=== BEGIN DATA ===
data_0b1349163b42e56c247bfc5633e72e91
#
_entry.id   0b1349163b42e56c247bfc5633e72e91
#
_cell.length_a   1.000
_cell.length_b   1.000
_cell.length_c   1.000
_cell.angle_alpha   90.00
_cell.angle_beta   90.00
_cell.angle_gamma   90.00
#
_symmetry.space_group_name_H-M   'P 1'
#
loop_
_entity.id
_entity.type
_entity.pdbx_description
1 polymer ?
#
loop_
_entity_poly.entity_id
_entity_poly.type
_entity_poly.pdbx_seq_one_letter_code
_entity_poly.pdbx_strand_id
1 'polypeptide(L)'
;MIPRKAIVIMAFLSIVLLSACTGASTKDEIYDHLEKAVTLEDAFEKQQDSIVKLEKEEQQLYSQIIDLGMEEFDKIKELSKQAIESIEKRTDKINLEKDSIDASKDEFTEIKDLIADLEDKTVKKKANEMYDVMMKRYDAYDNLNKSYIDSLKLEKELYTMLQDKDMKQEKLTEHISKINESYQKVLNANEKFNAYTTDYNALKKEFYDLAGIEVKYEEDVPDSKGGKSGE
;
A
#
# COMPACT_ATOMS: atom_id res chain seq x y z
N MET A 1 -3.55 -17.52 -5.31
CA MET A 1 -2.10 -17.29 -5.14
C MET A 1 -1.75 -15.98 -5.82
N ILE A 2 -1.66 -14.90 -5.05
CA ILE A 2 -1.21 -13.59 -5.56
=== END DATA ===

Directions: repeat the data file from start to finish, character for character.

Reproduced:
data_0b1349163b42e56c247bfc5633e72e91
#
_entry.id   0b1349163b42e56c247bfc5633e72e91
#
_cell.length_a   1.000
_cell.length_b   1.000
_cell.length_c   1.000
_cell.angle_alpha   90.00
_cell.angle_beta   90.00
_cell.angle_gamma   90.00
#
_symmetry.space_group_name_H-M   'P 1'
#
loop_
_entity.id
_entity.type
_entity.pdbx_description
1 polymer ?
#
loop_
_entity_poly.entity_id
_entity_poly.type
_entity_poly.pdbx_seq_one_letter_code
_entity_poly.pdbx_strand_id
1 'polypeptide(L)'
;MIPRKAIVIMAFLSIVLLSACTGASTKDEIYDHLEKAVTLEDAFEKQQDSIVKLEKEEQQLYSQIIDLGMEEFDKIKELSKQAIESIEKRTDKINLEKDSIDASKDEFTEIKDLIADLEDKTVKKKANEMYDVMMKRYDAYDNLNKSYIDSLKLEKELYTMLQDKDMKQEKLTEHISKINESYQKVLNANEKFNAYTTDYNALKKEFYDLAGIEVKYEEDVPDSKGGKSGE
;
A
#
# COMPACT_ATOMS: atom_id res chain seq x y z
N MET A 1 -3.55 -17.52 -5.31
CA MET A 1 -2.10 -17.29 -5.14
C MET A 1 -1.75 -15.98 -5.82
N ILE A 2 -1.66 -14.90 -5.05
CA ILE A 2 -1.21 -13.59 -5.56